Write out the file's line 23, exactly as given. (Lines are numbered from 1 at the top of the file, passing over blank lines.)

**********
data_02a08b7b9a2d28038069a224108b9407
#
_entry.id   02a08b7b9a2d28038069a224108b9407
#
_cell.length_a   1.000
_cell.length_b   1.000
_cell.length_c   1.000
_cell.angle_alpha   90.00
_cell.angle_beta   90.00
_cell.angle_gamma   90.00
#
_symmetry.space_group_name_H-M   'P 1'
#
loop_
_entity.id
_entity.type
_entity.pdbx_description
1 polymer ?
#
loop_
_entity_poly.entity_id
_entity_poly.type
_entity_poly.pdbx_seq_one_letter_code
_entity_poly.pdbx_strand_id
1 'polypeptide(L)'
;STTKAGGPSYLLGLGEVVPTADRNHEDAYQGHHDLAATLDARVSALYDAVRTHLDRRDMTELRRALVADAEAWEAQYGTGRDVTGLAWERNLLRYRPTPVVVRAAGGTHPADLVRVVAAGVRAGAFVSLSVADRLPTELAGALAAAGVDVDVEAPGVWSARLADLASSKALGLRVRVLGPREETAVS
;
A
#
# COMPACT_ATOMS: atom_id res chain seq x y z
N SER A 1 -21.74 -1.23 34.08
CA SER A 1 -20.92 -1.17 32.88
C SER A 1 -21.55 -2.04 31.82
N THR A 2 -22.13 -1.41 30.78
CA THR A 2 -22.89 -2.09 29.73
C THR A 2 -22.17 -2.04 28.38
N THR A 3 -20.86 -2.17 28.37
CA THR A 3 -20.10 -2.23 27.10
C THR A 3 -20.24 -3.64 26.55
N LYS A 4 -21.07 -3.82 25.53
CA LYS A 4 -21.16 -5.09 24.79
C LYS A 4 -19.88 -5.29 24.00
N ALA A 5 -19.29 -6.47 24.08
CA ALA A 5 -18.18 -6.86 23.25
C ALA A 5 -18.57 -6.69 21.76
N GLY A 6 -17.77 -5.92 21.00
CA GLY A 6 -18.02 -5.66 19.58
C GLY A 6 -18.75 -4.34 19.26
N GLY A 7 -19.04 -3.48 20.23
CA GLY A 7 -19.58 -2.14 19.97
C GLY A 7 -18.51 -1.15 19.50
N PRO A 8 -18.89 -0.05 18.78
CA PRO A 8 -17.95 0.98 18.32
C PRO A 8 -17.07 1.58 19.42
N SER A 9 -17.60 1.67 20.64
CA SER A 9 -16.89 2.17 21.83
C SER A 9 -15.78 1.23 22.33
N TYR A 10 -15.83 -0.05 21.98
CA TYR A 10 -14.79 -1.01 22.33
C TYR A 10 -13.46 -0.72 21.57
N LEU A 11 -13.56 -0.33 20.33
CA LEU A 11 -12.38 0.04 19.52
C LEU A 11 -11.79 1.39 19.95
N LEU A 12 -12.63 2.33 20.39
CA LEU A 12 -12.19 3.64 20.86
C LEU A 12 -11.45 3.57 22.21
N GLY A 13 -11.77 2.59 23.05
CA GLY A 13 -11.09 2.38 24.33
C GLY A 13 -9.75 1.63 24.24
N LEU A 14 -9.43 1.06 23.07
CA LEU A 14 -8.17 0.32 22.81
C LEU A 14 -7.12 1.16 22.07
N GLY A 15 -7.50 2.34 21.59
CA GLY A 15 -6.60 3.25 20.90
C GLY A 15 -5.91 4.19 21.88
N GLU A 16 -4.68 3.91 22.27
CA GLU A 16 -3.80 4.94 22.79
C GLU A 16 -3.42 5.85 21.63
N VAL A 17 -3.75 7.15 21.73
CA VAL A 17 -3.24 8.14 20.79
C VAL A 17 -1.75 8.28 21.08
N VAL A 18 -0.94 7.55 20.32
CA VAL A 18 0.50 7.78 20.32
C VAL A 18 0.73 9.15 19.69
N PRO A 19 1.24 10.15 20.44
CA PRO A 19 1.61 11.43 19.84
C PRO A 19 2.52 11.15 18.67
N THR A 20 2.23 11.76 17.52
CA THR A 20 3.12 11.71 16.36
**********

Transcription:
_entity_poly.pdbx_seq_one_letter_code